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Today, Guy Fawkes Day — also known as Bonfire Night — is marked across the United Kingdom by celebrations. To foot the bill for the traditional fireworks, children roam the streets in the days leading up to the event, brandishing their effigies — known as "Guys" — and ask passers-by for a "penny for the guy." (The phrase famously serves as the second epigraph to T.S. Eliot's 1927 meditation on despair, "The Hollow Men.") Families gather for food and festivities that might seem incongruous with the event's bloody origins — although perhaps not as incongruous as lighting fireworks and bonfires to celebrate an abortive attempt at arson.
In recent years, Fawkes' legacy has broadened. He provided the inspiration for the tile character in the Wachowski brothers' V for Vendetta, in which a masked crusader embarks on a terrorist campaign against a totalitarian British dystopia.
From the Wiki link sited : The plot itself may have been occasioned by the realisation by Protestant authorities and Catholic recusants that the Kingdom of Spain was in far too much debt and fighting too many wars to assist Catholics in Britain. Any possibility of toleration by Great Britain was removed at the Hampton Court conference in 1604 when King James I attacked both extreme Puritans and Catholics. The plotters realised that no outside help would be forthcoming unless they took action themselves
Originally posted by budski
edit to add - I haven't seen kids doing "penny for the guy" for years now, and nor have I seen effigies of guy fawkes for many years.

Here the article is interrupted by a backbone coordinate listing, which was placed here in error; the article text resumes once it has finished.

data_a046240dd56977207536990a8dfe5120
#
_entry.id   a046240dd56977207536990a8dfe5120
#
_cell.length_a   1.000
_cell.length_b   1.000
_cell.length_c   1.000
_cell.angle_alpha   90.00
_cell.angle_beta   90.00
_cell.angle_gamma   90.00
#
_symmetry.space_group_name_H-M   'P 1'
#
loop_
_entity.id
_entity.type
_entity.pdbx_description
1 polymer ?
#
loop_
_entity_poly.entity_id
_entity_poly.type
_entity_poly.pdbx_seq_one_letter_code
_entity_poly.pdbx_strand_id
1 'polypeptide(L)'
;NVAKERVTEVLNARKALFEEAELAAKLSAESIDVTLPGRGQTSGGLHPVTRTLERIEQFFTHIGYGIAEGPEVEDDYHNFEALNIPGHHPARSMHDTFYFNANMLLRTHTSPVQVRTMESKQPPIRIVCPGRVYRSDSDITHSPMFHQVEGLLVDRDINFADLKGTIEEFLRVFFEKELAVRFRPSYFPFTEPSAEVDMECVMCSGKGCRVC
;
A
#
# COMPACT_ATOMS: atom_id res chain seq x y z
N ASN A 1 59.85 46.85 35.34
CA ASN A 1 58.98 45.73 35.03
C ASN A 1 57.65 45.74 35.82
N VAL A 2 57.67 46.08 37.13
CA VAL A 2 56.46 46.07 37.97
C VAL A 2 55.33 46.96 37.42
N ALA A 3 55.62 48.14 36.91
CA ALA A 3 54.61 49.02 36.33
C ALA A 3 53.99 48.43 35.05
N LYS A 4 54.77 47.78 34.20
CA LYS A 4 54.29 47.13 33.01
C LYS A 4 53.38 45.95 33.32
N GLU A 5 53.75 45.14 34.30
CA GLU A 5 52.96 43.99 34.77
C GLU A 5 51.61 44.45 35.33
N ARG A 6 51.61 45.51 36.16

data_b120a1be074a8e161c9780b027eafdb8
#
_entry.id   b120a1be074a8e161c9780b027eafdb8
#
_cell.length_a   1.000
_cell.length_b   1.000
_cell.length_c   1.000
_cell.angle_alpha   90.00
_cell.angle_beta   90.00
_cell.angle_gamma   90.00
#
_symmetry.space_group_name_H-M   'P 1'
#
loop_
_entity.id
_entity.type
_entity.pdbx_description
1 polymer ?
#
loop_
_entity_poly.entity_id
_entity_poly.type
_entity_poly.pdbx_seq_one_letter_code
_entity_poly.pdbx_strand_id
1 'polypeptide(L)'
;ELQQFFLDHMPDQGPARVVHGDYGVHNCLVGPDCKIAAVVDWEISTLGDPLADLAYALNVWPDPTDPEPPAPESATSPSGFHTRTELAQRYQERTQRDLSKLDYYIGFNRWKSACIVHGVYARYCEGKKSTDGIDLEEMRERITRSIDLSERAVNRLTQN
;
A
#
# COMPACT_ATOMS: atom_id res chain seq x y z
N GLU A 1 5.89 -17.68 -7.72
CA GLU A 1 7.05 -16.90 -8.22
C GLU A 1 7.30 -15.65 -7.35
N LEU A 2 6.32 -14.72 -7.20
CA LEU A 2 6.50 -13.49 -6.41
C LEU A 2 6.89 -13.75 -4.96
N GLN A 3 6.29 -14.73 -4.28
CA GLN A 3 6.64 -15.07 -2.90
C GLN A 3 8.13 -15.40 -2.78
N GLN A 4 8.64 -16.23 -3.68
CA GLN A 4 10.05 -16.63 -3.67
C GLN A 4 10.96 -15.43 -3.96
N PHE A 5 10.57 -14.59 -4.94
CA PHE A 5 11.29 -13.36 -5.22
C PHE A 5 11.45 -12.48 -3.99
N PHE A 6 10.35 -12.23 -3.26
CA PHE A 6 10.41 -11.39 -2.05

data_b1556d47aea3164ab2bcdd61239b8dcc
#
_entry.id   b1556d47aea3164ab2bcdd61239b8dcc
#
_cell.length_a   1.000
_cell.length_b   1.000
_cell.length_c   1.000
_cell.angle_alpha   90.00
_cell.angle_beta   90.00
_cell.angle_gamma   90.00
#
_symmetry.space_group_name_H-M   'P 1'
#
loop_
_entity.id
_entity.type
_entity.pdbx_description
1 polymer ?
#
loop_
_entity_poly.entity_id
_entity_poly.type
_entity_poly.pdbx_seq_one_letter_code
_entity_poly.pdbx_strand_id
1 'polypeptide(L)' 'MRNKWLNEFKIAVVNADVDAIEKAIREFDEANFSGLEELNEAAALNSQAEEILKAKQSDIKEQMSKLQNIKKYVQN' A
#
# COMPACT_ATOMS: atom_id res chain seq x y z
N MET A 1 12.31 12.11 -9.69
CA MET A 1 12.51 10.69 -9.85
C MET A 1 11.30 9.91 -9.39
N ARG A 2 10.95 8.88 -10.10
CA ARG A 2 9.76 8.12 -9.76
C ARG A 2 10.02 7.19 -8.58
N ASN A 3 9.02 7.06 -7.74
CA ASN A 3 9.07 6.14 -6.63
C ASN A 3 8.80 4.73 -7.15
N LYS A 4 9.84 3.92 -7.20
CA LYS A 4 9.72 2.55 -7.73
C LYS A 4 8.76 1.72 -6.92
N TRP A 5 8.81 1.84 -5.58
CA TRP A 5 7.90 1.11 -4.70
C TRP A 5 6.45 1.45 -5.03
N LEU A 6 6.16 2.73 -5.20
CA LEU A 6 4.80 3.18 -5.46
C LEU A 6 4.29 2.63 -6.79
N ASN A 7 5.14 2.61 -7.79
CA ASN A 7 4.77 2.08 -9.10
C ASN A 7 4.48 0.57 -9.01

These days it's more of an excuse for a party and some fireworks.
[edit on 6/11/2008 by budski]
Remembering someone who was going to kill a bunch of people then sell the country out to the Spanish? Nice guy!
what's funny, and not surprising, is that the government's intention of observing Guy Fawkes day is to celebrate that the plot was foiled, not that he took a stand against tyranny. The government made Fawkes out to be a villain and wanted everyone to remember that a stand against the government and the Queen is morally wrong and will be stopped, and it seems like this is how the majority of people ended up viewing the event for many years...
He wanted to overthrow an elected government and kill the king because his minority wanted a different set of values imposed on the rest of the country, and to do this he relied on foreign governments and their agents opposed to the protestant religion in England.
I haven't seen kids doing "penny for the guy" for years now, and nor have I seen effigies of guy fawkes for many years.